Hansen hits back: "we've been called cheats for 100 years"

All Blacks coach Steve Hansen said he could understand if the French felt a little miffed by some...
All Blacks coach Steve Hansen said he could understand if the French felt a little miffed by some of the refereeing decisions in last night's test. Photo: Getty Images
Another test, another range of refereeing inconsistencies leading to accusations of double standards and dirty play – life is back to normal for the All Blacks.

Their 52-11 victory against France contained a 30-minute blast of particularly good rugby and yet the post-game focus has fallen squarely on two tackles.

Perhaps understandably given that the French, as even the All Blacks admit, were unfairly shown a yellow card for a non-high tackle while such a punishment wasn't reciprocated when the home side appeared to do the same thing.

And so, given the different fates of each team, the All Blacks once again face accusations they are a protected species in that they are able to work favourable outcomes for employing illegal tactics.

This seemed to be the view from the French camp after the game, making them the latest in a long line of opponents over the last few years to have aired a grievance about the All Blacks.

All Blacks coach Steve Hansen has heard it all before and tends to accept that as the world's number one side, they can't escape the scrutiny, valid or not.

"We have been called cheats for 100 years haven't we? If you keep winning, people will find reasons I suppose," he said.

"Richie McCaw was the biggest cheat ever. But he didn't cheat he just played to the letter of the law. When Auckland were playing Canterbury they were the biggest cheats then Canterbury got on top and they were the biggest cheats … you have just got to roll with that sort of stuff."

Hansen is more concerned that rugby authorities are continuing to take an inflexible approach to a complex issue that is never quite as black and white as those running the game want it to be.

World Rugby's crusade to eliminate high tackles and associated head knocks has global support.

But not all high tackles are the same – and the situation at Eden Park was compounded by the refusal of referee Luke Pearce to use the TMO to support his decision-making.

French lock Paul Gabrillagues was yellow carded despite the fact the initial contact on Ryan Crotty wasn't high. In real time the tackle looked bad, but on the replay, it was borderline whether it was even a penalty.

The second tackle under scrutiny was the double team hit by Sam Cane and Ofa Tu'ungafasi on Remy Grosso which resulted in the French wing fracturing his skull in two places.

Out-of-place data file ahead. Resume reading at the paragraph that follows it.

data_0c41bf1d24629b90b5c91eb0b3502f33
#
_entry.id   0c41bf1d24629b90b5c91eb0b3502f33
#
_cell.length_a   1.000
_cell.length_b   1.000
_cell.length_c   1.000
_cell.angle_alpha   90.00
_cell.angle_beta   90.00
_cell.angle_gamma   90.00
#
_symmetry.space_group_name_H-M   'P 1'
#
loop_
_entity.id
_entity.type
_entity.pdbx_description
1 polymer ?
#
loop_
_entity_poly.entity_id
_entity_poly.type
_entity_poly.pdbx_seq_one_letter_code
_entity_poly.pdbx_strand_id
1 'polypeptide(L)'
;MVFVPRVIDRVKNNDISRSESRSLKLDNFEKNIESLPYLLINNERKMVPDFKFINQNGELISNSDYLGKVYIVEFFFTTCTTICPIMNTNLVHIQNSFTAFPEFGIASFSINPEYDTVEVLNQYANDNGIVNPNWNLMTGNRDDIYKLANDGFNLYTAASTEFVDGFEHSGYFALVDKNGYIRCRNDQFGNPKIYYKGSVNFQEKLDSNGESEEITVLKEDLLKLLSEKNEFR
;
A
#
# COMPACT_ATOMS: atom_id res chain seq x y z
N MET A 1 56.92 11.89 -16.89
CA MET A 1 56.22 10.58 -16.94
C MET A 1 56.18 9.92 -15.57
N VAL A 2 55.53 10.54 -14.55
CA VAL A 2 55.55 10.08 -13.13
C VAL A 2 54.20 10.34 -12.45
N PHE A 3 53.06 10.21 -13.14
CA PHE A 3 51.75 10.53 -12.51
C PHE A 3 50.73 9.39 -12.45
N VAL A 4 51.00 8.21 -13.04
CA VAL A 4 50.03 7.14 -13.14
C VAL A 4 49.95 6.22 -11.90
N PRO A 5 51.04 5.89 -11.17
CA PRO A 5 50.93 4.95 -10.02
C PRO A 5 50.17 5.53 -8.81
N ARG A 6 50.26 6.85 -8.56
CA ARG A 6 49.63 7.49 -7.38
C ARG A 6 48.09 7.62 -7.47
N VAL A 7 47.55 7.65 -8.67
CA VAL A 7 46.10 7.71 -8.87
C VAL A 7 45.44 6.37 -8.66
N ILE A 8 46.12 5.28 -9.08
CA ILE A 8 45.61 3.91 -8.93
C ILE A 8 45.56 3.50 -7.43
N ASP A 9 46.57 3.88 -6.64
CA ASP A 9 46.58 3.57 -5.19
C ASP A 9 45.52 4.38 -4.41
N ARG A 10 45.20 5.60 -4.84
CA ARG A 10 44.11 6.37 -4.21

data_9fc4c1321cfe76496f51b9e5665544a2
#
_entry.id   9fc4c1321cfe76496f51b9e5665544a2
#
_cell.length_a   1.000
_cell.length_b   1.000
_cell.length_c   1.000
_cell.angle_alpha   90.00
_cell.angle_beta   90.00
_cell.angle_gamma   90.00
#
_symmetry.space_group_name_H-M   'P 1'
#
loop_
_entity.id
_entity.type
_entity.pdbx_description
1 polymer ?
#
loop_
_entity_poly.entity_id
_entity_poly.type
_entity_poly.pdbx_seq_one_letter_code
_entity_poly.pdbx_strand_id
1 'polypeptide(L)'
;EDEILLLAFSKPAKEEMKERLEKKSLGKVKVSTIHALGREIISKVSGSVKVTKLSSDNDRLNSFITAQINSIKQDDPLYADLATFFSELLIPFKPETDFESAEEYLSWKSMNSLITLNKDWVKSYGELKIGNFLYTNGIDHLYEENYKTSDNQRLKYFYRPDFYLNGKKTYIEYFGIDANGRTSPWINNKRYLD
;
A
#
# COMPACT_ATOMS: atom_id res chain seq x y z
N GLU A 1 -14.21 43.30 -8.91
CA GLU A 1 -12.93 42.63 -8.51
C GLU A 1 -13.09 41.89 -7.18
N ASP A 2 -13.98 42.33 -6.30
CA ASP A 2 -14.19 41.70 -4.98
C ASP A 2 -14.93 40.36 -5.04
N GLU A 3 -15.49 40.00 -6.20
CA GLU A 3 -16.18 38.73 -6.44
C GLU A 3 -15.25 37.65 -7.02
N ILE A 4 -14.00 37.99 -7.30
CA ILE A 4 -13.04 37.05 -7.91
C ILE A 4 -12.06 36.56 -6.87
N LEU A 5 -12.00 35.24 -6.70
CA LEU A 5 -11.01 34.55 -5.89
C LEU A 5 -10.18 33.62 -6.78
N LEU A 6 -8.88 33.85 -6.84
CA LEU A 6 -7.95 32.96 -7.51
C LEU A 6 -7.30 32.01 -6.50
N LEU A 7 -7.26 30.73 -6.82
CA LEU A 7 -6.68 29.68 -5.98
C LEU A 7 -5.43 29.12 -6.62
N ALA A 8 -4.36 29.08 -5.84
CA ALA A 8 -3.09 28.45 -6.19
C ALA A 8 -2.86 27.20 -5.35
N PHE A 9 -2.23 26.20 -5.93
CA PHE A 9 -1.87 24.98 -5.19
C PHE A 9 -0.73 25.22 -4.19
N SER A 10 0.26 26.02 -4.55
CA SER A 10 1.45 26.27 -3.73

Questions have inevitably arisen as to how Gabrillagues could be carded for his tackle while neither Cane nor Tu'ungafasi were punished in the same way. And neither will be as neither has been cited and won't be.

"I can understand that they will be a little miffed when their guy got yellow carded. But as I said last night, I don't think their guy should have been yellow carded," Hansen said.

"Nor do I think that Ofa should have been yellow carded either. Our game is fluid and there is movement in it and when you get two guys coming into make a tackle on one, things can change late and I think that is what happened.

"Sam made the tackle and Ofa ended up hitting him [Grotto] in the face with his shoulder accidentally. There was no intention to hurt him.

"Unfortunately it is one of those things. All three of them got head knocks. When the game is fluid like it is and players change their angle late, and you have committed, especially if you are a big guy it is difficult to get out of the way."

Perhaps the sense of contradictory refereeing wouldn't have arisen had the inexperienced Pearce not been so determined to make his decision based on what he saw in real time.

When Gabrillagues initially made contact, it resulted in Crotty's head being thrown back and the All Blacks midfielder went down in a dramatic heap.

Most observers, on that evidence, were sure they had seen an atrocity but the replay killed that notion – but Pearce had already made his decision before he checked.

"At the moment it is because they are trying to be strict," Hansen said on why decisions appear confused and inconsistent. "And you could see that from the reaction of Luke [referee Pearce] last night.

"He saw it as a bad head high from the French player but when you saw it on the replay, what he felt he saw wasn't as bad.

"Sometimes you just have to take a bit of time and look at the video. If you are going to send someone off I think you have to take your time and check it."

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